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Home-based Self-delivered Mirror Therapy for Phantom Limb Pain

The recruitment status of this study is unknown. The completion date has passed and the status has not been verified in more than two years.
Verified September 2009 by Oregon Health and Science University.
Recruitment status was:  Recruiting
Information provided by:
Oregon Health and Science University Identifier:
First received: January 20, 2009
Last updated: September 11, 2009
Last verified: September 2009

The goals of the study are to determine whether self-delivered, home-based mirror therapy decreases the frequency and intensity of phantom limb pain and improves mood and physical function in persons with phantom limb pain.

The investigators hypothesize that self-delivered home-based mirror therapy will significantly decrease phantom pain intensity, will improve mood, and will improve function at one-month follow-up.

Condition Intervention Phase
Phantom Limb Pain
Behavioral: Mirror Therapy
Early Phase 1

Study Type: Interventional
Study Design: Intervention Model: Single Group Assignment
Masking: Open Label
Primary Purpose: Treatment
Official Title: A Pilot Study of Self-delivered Home-based Mirror Therapy for Phantom Limb Pain

Further study details as provided by Oregon Health and Science University:

Primary Outcome Measures:
  • Change in phantom pain intensity (from baseline to one month; also measured at 2 months and 3 months to see if treatment gains are sustained). Pain intensity is measured with the Brief Pain Inventory-short form (BPI-sf)at all time points [ Time Frame: Months: 1, 2, 3; our primary outcome is pain change at month 1 ]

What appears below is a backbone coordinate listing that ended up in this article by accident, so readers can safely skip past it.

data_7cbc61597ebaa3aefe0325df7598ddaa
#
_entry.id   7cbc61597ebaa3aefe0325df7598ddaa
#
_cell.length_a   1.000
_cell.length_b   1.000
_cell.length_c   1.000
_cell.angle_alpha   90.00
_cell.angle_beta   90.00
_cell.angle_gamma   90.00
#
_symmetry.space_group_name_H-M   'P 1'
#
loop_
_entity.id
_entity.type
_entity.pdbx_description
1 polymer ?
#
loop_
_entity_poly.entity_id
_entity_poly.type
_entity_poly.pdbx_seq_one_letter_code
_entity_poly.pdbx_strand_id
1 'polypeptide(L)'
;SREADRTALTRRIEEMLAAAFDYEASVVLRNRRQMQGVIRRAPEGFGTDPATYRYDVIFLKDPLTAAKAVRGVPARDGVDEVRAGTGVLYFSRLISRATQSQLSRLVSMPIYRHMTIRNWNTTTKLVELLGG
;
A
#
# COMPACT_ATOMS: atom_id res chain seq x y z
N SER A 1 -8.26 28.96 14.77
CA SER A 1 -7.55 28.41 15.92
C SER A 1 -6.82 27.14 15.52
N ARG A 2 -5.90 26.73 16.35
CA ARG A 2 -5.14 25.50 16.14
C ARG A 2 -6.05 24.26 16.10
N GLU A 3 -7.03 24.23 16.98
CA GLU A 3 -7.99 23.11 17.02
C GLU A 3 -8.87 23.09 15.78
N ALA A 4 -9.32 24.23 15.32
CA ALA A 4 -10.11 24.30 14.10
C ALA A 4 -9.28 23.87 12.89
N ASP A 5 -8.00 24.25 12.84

Secondary Outcome Measures:
  • Outcome will be determined by measuring change in depressive symptoms (using the Center for Epidemiology Depression Scale (CES-D) (comparing baseline levels of depressive symptoms to one month) [ Time Frame: Measured at months 1, 2, 3; Our main interest is outcome for depression at month 1 ]
  • Outcome will be determined by measuring changes in pain-related anxiety levels (baseline to one month) as measured by the Pain Anxiety Symptom Scale. [ Time Frame: Measured at months 1-3; primary interest in outcome at month 1 ]
  • Sleep quality. Outcome for sleep quality will be measured using the Pittsburgh Sleep Quality Index. [ Time Frame: Outcome will be measured at months 1-3 with our main interest being outcome at month 1 ]
  • Pain Catastrophizing. We will measure outcome for pain catastrophizing with the Pain Catastrophizing Scale. [ Time Frame: Outcome will be measured at months 1-3 with our main interest being outcome at month 1 ]
  • Pain medication usage. We will measure whether mirror therapy decreases pain medication usage. [ Time Frame: Outcome will be measured at months 1-3 with our main interest being month 1 ]

Estimated Enrollment: 16
Study Start Date: January 2009
Estimated Study Completion Date: December 2010
Estimated Primary Completion Date: December 2010 (Final data collection date for primary outcome measure)
Intervention Details:
    Behavioral: Mirror Therapy